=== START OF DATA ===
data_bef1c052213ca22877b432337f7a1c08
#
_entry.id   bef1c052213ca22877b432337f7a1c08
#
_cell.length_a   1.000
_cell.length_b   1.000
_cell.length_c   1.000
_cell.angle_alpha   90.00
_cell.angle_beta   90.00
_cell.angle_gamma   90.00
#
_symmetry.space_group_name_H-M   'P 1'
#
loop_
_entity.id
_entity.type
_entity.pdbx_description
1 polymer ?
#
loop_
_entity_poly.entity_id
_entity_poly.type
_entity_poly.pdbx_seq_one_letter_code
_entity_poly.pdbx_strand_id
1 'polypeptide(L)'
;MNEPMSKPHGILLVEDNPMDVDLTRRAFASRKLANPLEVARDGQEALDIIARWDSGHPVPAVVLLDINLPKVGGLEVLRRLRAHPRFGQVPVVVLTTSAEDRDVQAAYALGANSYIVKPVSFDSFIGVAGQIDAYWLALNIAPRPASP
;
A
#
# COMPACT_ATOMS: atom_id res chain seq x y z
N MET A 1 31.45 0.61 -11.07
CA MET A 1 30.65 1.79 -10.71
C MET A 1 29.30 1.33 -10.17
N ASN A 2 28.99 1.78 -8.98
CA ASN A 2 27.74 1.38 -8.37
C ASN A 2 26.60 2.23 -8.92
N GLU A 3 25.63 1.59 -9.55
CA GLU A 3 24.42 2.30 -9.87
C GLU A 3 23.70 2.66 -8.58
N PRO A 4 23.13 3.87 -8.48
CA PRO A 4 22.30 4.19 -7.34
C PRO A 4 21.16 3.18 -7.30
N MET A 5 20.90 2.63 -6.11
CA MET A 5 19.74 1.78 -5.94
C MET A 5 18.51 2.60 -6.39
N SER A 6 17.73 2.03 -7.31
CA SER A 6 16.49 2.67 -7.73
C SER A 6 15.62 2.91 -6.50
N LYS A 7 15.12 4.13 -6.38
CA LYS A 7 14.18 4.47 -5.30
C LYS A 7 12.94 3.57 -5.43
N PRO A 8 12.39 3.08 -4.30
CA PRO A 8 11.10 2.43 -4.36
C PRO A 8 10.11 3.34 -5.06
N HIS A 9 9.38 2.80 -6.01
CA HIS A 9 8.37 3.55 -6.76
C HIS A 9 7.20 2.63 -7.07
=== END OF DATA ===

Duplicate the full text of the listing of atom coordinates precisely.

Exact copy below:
data_bef1c052213ca22877b432337f7a1c08
#
_entry.id   bef1c052213ca22877b432337f7a1c08
#
_cell.length_a   1.000
_cell.length_b   1.000
_cell.length_c   1.000
_cell.angle_alpha   90.00
_cell.angle_beta   90.00
_cell.angle_gamma   90.00
#
_symmetry.space_group_name_H-M   'P 1'
#
loop_
_entity.id
_entity.type
_entity.pdbx_description
1 polymer ?
#
loop_
_entity_poly.entity_id
_entity_poly.type
_entity_poly.pdbx_seq_one_letter_code
_entity_poly.pdbx_strand_id
1 'polypeptide(L)'
;MNEPMSKPHGILLVEDNPMDVDLTRRAFASRKLANPLEVARDGQEALDIIARWDSGHPVPAVVLLDINLPKVGGLEVLRRLRAHPRFGQVPVVVLTTSAEDRDVQAAYALGANSYIVKPVSFDSFIGVAGQIDAYWLALNIAPRPASP
;
A
#
# COMPACT_ATOMS: atom_id res chain seq x y z
N MET A 1 31.45 0.61 -11.07
CA MET A 1 30.65 1.79 -10.71
C MET A 1 29.30 1.33 -10.17
N ASN A 2 28.99 1.78 -8.98
CA ASN A 2 27.74 1.38 -8.37
C ASN A 2 26.60 2.23 -8.92
N GLU A 3 25.63 1.59 -9.55
CA GLU A 3 24.42 2.30 -9.87
C GLU A 3 23.70 2.66 -8.58
N PRO A 4 23.13 3.87 -8.48
CA PRO A 4 22.30 4.19 -7.34
C PRO A 4 21.16 3.18 -7.30
N MET A 5 20.90 2.63 -6.11
CA MET A 5 19.74 1.78 -5.94
C MET A 5 18.51 2.60 -6.39
N SER A 6 17.73 2.03 -7.31
CA SER A 6 16.49 2.67 -7.73
C SER A 6 15.62 2.91 -6.50
N LYS A 7 15.12 4.13 -6.38
CA LYS A 7 14.18 4.47 -5.30
C LYS A 7 12.94 3.57 -5.43
N PRO A 8 12.39 3.08 -4.30
CA PRO A 8 11.10 2.43 -4.36
C PRO A 8 10.11 3.34 -5.06
N HIS A 9 9.38 2.80 -6.01
CA HIS A 9 8.37 3.55 -6.76
C HIS A 9 7.20 2.63 -7.07